Lenice Lake was the most popular and best-performing quality water on Monday’s opener. Triploid trout averaged 19-21 inches with a few up to 24.
Dusty Lake didn’t get nearly as much attention as Lenice, but a few fly fishermen throwing small scuds did well on rainbow and tiger trout to 16 inches. Tigers have been in the lake for several years, and some are more than 10 pounds.
Fly fishermen trolling leeches and Wooly Buggers did well at Amber Lake this week. The fish are not yet taking chironomids.
The Grande Ronde is coming up and prospects for the weekend aren’t as good as they were this week. It could be prime again by Monday. Stonefly nymphs and egg patterns are taking a lot of fish throughout the system – even at the mouth – said Sean Visintainer at Silver Bow Fly Shop.
Visintainer also said the North Fork Coeur d’Alene is fishing well with stonefly nymphs and Pheasant Tails. He said there is a little dry fly action at midday on midges and blue-wing olives.
Salmon and steelhead
The Clearwater River is low and fish are strung out throughout the system. The Salmon River system is full of fish.
Upper Columbia Steelhead fishing has been fair near Pateros using baited quarter-ounce Rock Dancer jigs baited with purple shrimp. Drift a hole three or four times and move on.
Boat and bank anglers in The Dalles and John Day Pools are catching a few steelhead. Winter steelhead and a few spring chinook should be available.
Lake Coeur d’Alene chinook are starting to feed more aggressively. Fishing for these landlocked salmon should be good.
Monday’s opener in Grant County was generally good. The most successful opening-day waters were Martha, Upper Caliche and Lenice lakes. At Martha and Caliche lakes, anglers averaged near limits of trout with several anglers taking full limits in less than an hour.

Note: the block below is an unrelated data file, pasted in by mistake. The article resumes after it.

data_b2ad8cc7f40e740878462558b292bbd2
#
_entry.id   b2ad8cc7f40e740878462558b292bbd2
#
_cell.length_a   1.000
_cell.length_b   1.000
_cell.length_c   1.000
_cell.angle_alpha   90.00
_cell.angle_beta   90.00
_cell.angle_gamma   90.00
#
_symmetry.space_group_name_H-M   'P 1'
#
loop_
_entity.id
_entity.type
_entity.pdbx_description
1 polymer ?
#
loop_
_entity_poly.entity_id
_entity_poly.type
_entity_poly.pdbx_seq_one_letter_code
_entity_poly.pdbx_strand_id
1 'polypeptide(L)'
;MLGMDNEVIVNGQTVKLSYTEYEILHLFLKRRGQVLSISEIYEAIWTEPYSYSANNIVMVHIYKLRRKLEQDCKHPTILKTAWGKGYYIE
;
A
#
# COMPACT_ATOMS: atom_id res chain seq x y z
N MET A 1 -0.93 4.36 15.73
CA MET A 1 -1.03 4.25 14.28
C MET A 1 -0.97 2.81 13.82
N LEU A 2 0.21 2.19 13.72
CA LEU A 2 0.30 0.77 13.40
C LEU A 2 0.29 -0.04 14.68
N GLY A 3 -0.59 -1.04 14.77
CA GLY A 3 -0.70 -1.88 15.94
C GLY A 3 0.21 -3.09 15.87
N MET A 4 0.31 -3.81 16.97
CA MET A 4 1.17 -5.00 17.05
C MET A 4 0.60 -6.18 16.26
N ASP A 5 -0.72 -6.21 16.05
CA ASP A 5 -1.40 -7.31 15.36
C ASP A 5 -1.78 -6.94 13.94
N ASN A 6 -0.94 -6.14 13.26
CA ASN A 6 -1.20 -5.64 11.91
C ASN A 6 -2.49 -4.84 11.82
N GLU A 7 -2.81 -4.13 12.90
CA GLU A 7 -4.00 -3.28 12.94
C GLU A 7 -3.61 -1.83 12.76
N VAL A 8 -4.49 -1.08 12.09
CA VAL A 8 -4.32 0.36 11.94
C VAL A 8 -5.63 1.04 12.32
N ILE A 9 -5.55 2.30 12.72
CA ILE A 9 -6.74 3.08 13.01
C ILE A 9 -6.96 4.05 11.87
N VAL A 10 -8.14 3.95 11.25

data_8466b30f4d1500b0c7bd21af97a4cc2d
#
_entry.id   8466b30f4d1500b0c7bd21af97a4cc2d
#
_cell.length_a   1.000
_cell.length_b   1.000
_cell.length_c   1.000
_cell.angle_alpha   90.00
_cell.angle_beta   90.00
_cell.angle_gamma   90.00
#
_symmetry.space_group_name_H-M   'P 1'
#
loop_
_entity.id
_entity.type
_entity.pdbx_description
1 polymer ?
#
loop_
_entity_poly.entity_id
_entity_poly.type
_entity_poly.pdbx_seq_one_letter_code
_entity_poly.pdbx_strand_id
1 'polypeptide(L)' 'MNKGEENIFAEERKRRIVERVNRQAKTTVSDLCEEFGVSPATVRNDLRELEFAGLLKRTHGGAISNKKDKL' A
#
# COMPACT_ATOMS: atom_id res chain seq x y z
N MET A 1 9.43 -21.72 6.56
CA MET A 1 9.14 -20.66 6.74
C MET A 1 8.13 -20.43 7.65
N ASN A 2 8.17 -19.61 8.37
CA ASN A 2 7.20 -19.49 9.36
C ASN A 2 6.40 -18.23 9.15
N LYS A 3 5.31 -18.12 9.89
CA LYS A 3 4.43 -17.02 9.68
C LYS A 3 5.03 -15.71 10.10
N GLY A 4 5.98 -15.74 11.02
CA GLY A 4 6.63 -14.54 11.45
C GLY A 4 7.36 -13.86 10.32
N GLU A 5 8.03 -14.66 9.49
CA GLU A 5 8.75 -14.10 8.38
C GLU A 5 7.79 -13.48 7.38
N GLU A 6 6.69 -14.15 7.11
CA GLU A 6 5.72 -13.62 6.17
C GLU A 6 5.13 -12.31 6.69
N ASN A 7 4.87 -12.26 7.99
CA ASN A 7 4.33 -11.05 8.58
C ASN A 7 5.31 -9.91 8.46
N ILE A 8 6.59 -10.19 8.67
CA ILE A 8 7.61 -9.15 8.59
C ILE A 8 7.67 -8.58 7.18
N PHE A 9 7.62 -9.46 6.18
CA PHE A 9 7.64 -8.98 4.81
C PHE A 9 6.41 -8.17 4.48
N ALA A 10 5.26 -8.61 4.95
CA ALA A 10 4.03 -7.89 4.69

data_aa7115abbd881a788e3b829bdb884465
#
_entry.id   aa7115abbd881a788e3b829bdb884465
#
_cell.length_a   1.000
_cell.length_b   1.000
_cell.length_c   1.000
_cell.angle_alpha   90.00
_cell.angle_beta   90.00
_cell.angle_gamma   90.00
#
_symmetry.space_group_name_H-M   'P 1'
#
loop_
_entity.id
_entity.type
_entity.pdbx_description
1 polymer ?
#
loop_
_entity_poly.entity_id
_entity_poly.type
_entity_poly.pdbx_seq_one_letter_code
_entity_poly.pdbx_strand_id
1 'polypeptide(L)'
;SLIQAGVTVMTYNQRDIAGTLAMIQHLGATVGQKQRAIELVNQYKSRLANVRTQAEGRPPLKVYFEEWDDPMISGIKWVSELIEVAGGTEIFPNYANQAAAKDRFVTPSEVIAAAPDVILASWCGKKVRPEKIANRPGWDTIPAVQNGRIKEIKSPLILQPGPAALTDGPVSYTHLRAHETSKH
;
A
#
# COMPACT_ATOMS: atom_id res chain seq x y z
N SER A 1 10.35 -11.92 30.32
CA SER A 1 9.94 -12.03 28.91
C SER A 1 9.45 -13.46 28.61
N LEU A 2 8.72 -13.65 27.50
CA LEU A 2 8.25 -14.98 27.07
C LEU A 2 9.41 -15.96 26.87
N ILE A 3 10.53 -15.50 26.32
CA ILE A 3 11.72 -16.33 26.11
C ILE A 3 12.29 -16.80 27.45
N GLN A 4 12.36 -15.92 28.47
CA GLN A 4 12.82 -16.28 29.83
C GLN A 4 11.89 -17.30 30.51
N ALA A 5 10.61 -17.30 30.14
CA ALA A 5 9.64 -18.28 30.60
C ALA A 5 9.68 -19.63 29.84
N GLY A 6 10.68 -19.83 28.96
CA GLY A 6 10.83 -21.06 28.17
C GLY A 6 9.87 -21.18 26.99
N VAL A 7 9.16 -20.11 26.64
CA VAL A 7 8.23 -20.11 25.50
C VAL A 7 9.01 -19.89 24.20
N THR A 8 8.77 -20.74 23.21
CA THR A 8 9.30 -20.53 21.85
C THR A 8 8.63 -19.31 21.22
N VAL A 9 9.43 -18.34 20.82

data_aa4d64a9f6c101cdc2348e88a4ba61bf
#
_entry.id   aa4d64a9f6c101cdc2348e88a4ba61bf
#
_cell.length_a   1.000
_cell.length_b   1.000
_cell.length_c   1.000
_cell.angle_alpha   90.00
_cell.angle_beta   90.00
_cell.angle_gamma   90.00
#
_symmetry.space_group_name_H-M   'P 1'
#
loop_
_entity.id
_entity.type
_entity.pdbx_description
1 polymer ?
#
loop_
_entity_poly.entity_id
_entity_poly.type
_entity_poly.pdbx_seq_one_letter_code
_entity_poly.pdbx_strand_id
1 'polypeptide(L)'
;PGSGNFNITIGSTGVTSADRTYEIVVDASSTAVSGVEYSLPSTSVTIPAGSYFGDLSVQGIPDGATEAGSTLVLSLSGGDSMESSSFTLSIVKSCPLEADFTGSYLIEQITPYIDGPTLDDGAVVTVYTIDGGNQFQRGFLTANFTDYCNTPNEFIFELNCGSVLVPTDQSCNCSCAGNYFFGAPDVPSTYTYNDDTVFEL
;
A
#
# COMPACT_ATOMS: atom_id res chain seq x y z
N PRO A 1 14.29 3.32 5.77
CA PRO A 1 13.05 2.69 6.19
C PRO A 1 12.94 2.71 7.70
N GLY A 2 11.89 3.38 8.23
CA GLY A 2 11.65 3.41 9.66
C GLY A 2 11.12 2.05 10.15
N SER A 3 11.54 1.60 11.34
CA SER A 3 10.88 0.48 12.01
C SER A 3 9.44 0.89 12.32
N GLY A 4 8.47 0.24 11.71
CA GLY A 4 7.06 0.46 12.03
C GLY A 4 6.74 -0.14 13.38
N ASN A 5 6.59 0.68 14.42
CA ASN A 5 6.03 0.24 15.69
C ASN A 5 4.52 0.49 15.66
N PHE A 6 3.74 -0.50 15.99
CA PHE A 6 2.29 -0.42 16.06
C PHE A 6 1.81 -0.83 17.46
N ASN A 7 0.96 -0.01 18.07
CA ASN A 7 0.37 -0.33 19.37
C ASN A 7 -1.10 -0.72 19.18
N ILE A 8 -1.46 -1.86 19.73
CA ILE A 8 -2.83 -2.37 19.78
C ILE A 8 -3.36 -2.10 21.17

Quincy and Burke lakes were a disappointment. Catchable trout were planted only two weeks ago, however, and District 5 biologist Chad Jackson expects both lakes to fish a lot better as the spring progresses.
Lakes that appeared to be underused by anglers on the opener were Dusty and Lenore. The five boat anglers checked at Lenore caught about seven cutthroat trout each, from 14-22 inches.
WDFW fish biologist Jeremy Trump checked anglers on opening day at most of the Tucannon lakes on the Wooten Wildlife Area, where fish averaged about 12 inches. Spring Lake had the highest average number of fish caught per angler – just more than three.
WDFW Region 1 fish biologist Chris Donley said Liberty was probably the best area water on Monday’s opener, with bank anglers averaging a fish each and boat anglers averaging around three. The majority were brown trout running 14-20 inches.
Selective gear lakes Amber, Medical and Coffeepot were “decent,” Donley said. Amber fish were mostly rainbow 13-18 inches.
Medical rainbow averaged 18 inches and up to 24 inches. Brown trout averaged 16 inches. Donley said Coffeepot Lake was a little murky, but anglers averaged four rainbow each, most between 13 and 18 inches.
Deer Lake gave up one 15-pound mackinaw on the opener. One angler noted the lake level was down a little and the launch was difficult.
No trout will be planted at Downs Lake until mid-March, but it is one of the first area lakes to provide early largemouth fishing.
Friends who fished Sprague this week, both from boat and shore, said the bite is picking up. A trolled perch Rapala accounted for at least one limit of chunky rainbow to 23 inches. Remember that you may keep only two Sprague Lake trout more than 20 inches in length.
Lake Roosevelt anglers have had some good days for trout lately. One party reported that while trolling in Spring Canyon netted nothing, pulling into shore and casting Power Bait under a bobber was deadly.
In Idaho, rainbow trout still abound in Fernan.
Lake Coeur d’Alene pike anglers are throwing out smelt or herring under a bobber in the bays and hooking up with some big fish. Hayden Lake has produced a few pike, too, but the average catch is smaller than in years past. Plug anglers are taking a few pike on the chain lakes.
The Lind Coulee Arm of Potholes Reservoir should turn on any day for walleye. Crappie action in the main lake should also begin soon.
Perch fishing is good at Coulee City in the marina, but the fish are small. The walleye fishing at Rufus Woods is fair if the water is running, but slow if not.
Lake Roosevelt walleye action is said to be slow but consistent. Some decent catches have been reported from just north of The Kettle Falls Bridge.
With a month left in Idaho’s first regulated wolf hunting season, half the wolf zones are closed and another is one wolf shy of the harvest limit. As of Monday, hunters have taken 162 wolves, with 58 left to reach the statewide harvest limit. Wolf harvest is nearly at the limit of 16 in the Salmon Zone. To find out whether a zone is open, call 877-872-3190.